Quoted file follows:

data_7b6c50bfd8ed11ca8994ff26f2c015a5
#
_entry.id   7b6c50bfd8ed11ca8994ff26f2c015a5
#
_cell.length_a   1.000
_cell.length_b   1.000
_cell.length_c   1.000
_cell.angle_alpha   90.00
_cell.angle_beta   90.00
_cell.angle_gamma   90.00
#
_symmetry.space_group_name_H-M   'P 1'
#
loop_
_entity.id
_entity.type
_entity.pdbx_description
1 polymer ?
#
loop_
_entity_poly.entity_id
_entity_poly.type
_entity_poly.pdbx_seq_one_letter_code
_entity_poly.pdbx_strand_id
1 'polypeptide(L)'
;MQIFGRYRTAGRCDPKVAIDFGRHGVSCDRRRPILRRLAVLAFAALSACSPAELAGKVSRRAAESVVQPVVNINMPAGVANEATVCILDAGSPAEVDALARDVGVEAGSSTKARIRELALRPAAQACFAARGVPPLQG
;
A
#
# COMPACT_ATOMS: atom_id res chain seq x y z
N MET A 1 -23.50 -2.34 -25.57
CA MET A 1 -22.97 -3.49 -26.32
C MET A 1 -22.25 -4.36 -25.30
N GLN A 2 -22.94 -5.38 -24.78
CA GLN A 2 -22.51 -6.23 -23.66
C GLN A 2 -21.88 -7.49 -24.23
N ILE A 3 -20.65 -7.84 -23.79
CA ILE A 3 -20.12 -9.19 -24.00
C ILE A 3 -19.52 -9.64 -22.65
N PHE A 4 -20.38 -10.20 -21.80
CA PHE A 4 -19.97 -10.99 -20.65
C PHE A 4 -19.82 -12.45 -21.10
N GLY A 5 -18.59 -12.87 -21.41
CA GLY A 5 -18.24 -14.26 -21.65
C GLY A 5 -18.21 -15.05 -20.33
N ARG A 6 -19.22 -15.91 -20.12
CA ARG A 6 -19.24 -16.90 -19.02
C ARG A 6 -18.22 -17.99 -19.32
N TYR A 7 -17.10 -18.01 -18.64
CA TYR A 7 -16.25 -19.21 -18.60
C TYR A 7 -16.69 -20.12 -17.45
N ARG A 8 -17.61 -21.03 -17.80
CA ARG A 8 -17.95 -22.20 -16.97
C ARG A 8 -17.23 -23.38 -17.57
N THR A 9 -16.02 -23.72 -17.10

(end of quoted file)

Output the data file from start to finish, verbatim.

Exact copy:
data_7b6c50bfd8ed11ca8994ff26f2c015a5
#
_entry.id   7b6c50bfd8ed11ca8994ff26f2c015a5
#
_cell.length_a   1.000
_cell.length_b   1.000
_cell.length_c   1.000
_cell.angle_alpha   90.00
_cell.angle_beta   90.00
_cell.angle_gamma   90.00
#
_symmetry.space_group_name_H-M   'P 1'
#
loop_
_entity.id
_entity.type
_entity.pdbx_description
1 polymer ?
#
loop_
_entity_poly.entity_id
_entity_poly.type
_entity_poly.pdbx_seq_one_letter_code
_entity_poly.pdbx_strand_id
1 'polypeptide(L)'
;MQIFGRYRTAGRCDPKVAIDFGRHGVSCDRRRPILRRLAVLAFAALSACSPAELAGKVSRRAAESVVQPVVNINMPAGVANEATVCILDAGSPAEVDALARDVGVEAGSSTKARIRELALRPAAQACFAARGVPPLQG
;
A
#
# COMPACT_ATOMS: atom_id res chain seq x y z
N MET A 1 -23.50 -2.34 -25.57
CA MET A 1 -22.97 -3.49 -26.32
C MET A 1 -22.25 -4.36 -25.30
N GLN A 2 -22.94 -5.38 -24.78
CA GLN A 2 -22.51 -6.23 -23.66
C GLN A 2 -21.88 -7.49 -24.23
N ILE A 3 -20.65 -7.84 -23.79
CA ILE A 3 -20.12 -9.19 -24.00
C ILE A 3 -19.52 -9.64 -22.65
N PHE A 4 -20.38 -10.20 -21.80
CA PHE A 4 -19.97 -10.99 -20.65
C PHE A 4 -19.82 -12.45 -21.10
N GLY A 5 -18.59 -12.87 -21.41
CA GLY A 5 -18.24 -14.26 -21.65
C GLY A 5 -18.21 -15.05 -20.33
N ARG A 6 -19.22 -15.91 -20.12
CA ARG A 6 -19.24 -16.90 -19.02
C ARG A 6 -18.22 -17.99 -19.32
N TYR A 7 -17.10 -18.01 -18.64
CA TYR A 7 -16.25 -19.21 -18.60
C TYR A 7 -16.69 -20.12 -17.45
N ARG A 8 -17.61 -21.03 -17.80
CA ARG A 8 -17.95 -22.20 -16.97
C ARG A 8 -17.23 -23.38 -17.57
N THR A 9 -16.02 -23.72 -17.10